“Did you know that the original script for The Dukes of Hazzard had the General Lee painted grey for the confederacy? It did. Rumor has it that George Barris commented that it would be very hard to see the car in the Georgia woods if it were grey. He suggested that it be painted a very common color that is found in every auto shop in the country– Engine block orange. That, my friends is how the orange car was born!” –John Schneider (Bo luke)
A trailer load of General Lees ready for “Dukes of Hazzard” disposal. Seeing all these beauties in person must have been incredible. Makes me so pissed they were destroyed.
Fresh General Lee Dodge Chargers loaded on a car carrier going to work…
The Dukes of Hazzard stockpile of 1969 Dodge Chargers and other show cars…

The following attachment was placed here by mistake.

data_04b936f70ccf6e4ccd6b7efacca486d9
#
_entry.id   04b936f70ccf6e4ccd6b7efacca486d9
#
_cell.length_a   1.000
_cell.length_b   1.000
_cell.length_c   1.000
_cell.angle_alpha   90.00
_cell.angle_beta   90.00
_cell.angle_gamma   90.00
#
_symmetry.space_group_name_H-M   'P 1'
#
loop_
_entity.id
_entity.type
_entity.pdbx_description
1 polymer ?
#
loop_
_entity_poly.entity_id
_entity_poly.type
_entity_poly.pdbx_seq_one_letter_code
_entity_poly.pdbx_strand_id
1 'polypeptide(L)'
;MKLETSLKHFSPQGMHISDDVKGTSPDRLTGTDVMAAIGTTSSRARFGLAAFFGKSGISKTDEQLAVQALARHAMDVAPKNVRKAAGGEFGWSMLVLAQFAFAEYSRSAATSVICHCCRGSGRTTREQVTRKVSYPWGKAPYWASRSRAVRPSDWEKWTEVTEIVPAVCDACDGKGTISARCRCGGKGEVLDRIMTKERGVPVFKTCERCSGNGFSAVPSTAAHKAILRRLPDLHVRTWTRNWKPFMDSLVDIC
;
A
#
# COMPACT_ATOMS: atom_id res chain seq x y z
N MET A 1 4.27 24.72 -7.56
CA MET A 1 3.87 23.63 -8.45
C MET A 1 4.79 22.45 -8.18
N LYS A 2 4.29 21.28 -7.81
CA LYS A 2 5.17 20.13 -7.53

John Schneider and crew filming on the set of The Dukes of Hazzard.
“This is how the General Lees often landed. Which is also why Warner Brothers never net me actually jump the darned thing! Thank you WB!” – John Schneider (Bo Luke)
Estimates say well over 200 1969 Chargers were destroyed in jump scenes and stunts on the show. John Schneider puts the estimate at over 300 (329 he said)! When the network pulled the plug on Dukes, Warner Brothers contacted Wayne Wooten in Keysville Virginia, the President of the Dodge Charger Registry and offered 17 remaining General Lees for purchase by his members for the cost of $3000 each, regardless of condition.
Each member had to sign a contract agreeing never to use the cars in any advertising. Wayne was presented with the last close up General Lee by the studio as he had been in constant contact with them and they appreciated his dedication to the show, and interest in preserving what was left of arguably the most famous car in the world at that time.
Wayne later also obtained a 2nd original General Lee that had been jumped in the show, and then hung on a billboard in the Hollywood area to advertise the show. The cars were purchased by members of the Registry as far away as Australia.